Wednesday, 25 May 2016

Keeping Track Of Time

How did people in the past keep track of time? In fact, how do we do it now? Whenever I asked my old boss when something had happened, he invariably replied, "Ooh, a very long time ago!"

Here are two examples. It is alleged that:

Gratillonius' commission as a centurion ended automatically after twenty five years;

that period had terminated the previous year;
after that, he had no right to continue leading Roman soldiers;
therefore, he is a rebel and a bandit.

The accused's head reels. He tries to count:

one spring, Una told him she must marry another and he joined the army;
the following year, he was on joint manoeuvres with the Twentieth;
the year after that, the Visigoths crossed the Danuvius;
unless they did it the year after that again;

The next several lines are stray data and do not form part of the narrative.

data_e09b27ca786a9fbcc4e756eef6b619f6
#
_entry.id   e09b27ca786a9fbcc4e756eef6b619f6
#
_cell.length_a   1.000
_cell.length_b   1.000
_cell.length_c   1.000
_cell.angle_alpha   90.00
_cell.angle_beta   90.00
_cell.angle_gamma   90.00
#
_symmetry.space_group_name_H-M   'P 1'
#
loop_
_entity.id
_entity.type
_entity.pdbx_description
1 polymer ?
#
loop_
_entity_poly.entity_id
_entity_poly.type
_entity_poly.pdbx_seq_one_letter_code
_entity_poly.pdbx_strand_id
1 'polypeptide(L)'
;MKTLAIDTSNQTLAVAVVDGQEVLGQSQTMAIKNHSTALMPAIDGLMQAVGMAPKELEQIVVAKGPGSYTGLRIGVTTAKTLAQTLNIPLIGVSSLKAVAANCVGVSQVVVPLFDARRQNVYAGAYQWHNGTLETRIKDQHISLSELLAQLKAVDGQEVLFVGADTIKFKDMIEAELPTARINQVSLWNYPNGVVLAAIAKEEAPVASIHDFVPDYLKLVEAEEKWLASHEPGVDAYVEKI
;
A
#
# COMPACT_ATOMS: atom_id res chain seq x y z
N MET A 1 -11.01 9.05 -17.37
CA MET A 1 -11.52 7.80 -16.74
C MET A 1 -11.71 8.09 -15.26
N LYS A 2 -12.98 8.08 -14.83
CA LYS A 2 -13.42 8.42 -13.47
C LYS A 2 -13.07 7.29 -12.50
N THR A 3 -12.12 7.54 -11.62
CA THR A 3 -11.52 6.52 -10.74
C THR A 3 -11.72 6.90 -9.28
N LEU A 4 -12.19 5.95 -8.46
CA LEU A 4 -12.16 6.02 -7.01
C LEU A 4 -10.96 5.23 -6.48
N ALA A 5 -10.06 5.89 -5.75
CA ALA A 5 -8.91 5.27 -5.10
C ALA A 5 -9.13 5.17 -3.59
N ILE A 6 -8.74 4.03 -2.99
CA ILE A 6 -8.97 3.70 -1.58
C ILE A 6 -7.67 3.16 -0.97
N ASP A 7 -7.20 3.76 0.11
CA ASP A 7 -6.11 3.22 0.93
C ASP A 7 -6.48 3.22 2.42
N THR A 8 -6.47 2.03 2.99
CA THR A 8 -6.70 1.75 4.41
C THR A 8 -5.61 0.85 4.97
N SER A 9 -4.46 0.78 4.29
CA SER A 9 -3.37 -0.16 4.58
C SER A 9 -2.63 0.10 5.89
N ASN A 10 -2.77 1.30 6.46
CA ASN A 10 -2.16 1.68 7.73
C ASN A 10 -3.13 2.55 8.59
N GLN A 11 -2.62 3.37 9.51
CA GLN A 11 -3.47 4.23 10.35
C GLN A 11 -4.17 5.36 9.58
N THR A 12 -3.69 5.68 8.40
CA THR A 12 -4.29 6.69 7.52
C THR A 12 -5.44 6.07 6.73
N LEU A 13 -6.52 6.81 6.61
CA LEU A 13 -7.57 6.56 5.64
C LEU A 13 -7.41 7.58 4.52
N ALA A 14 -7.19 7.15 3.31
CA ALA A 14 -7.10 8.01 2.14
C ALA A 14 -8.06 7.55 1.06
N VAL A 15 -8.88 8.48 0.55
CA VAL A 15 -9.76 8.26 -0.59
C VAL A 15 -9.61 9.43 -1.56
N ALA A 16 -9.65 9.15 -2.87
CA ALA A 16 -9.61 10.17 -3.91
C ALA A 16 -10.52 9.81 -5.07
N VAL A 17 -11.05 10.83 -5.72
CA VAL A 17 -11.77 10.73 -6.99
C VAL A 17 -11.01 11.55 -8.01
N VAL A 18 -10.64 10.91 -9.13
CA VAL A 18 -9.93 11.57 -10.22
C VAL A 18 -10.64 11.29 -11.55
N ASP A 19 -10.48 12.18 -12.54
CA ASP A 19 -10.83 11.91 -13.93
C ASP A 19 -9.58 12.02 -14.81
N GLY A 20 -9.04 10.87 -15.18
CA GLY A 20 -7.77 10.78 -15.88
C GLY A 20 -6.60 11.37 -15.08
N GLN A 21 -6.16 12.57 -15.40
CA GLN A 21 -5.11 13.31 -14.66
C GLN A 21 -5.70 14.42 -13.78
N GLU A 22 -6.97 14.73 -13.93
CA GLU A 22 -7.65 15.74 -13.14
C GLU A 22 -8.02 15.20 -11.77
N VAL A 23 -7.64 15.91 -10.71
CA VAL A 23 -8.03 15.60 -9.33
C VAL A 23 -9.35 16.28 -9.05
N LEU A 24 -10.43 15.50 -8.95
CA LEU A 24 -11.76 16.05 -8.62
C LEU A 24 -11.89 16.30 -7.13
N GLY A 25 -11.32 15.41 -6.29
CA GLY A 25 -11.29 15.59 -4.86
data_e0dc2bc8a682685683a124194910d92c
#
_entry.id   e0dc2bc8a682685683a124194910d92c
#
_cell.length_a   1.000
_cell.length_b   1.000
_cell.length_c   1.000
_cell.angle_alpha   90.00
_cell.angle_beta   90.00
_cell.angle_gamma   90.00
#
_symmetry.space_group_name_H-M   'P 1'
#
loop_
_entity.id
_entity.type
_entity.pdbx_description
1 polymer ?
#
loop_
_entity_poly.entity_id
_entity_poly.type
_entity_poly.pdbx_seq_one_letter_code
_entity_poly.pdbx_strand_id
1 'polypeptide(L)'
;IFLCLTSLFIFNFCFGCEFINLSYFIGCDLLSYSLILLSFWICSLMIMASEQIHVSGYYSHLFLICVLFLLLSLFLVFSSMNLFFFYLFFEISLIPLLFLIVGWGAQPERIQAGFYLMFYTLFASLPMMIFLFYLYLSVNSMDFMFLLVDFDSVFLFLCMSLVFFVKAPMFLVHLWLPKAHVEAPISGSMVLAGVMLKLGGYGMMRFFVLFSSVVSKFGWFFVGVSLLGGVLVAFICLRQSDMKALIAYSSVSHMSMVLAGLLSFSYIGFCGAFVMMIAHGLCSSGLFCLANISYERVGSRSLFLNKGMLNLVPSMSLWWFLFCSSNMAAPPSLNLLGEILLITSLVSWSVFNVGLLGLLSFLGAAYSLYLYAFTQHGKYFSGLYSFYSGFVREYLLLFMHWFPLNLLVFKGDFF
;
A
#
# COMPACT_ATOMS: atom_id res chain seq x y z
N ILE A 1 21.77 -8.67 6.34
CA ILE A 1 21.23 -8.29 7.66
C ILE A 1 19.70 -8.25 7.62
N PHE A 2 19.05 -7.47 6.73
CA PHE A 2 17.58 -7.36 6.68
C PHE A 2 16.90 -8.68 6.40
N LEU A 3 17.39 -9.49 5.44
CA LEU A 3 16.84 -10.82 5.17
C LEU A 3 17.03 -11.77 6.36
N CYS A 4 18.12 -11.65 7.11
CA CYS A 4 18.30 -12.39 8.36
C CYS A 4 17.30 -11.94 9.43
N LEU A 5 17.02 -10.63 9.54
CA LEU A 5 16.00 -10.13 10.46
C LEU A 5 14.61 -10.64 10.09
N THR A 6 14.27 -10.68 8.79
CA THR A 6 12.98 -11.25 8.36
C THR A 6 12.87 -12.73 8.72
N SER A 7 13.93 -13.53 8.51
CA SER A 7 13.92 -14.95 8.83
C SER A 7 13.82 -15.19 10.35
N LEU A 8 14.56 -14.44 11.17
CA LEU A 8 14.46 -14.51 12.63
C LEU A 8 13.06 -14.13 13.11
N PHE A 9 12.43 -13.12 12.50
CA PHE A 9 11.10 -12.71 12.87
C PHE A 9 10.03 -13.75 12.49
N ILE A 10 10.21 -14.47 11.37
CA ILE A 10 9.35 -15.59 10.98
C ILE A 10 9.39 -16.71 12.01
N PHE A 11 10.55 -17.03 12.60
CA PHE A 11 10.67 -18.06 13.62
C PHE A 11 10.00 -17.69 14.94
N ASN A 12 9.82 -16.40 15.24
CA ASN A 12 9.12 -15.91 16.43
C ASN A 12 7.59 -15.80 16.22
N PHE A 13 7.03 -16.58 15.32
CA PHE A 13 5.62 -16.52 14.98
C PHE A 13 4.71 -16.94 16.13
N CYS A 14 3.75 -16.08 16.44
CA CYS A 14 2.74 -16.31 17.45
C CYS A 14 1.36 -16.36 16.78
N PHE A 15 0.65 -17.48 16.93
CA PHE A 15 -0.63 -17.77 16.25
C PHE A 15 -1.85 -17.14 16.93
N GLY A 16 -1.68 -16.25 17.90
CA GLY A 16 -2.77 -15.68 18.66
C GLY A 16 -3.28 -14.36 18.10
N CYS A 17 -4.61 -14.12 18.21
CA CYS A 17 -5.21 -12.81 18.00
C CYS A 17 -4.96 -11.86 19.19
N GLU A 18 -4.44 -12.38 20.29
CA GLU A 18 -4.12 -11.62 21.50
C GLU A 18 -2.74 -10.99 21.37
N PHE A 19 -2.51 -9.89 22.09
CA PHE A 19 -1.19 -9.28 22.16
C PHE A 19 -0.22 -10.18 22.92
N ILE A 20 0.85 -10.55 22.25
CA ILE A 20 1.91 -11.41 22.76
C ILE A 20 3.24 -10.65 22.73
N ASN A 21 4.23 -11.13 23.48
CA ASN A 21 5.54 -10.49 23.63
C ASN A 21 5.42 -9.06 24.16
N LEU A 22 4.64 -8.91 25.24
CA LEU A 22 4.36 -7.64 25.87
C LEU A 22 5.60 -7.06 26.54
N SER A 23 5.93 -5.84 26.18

the years in Ys are tangled together...

A Tyrian, noticing how precise a time traveler was about dates, decided that it would be profitable to keep better track of past time so he marked special events each year, then kept the events in order. Thus, he is able to tell a Time Patrolman that a shipwreck happened in the year between a venture to the Red Cliff Shores and the year when he caught the Babylonian disease. (Time Patrol, p. 317)

Another Anderson time traveler, asking what year he is in, is told that it is the seventh year after the great salmon catch. Our historical framework is not that of our ancestors.

1 comment:

Sean M. Brooks said...

Kaor, Paul!

Another common method of dating events in past ages was by using the regnal years of the reigning king or emperor. E.g., 3 Kings 16.8 says: "In the six and twentieth year of Asa king of Juda, Ela the son of Baasa reigned over Israel in Thersa two years." And many official acts of the UK government are still dated according to the regnal years of your own Queen.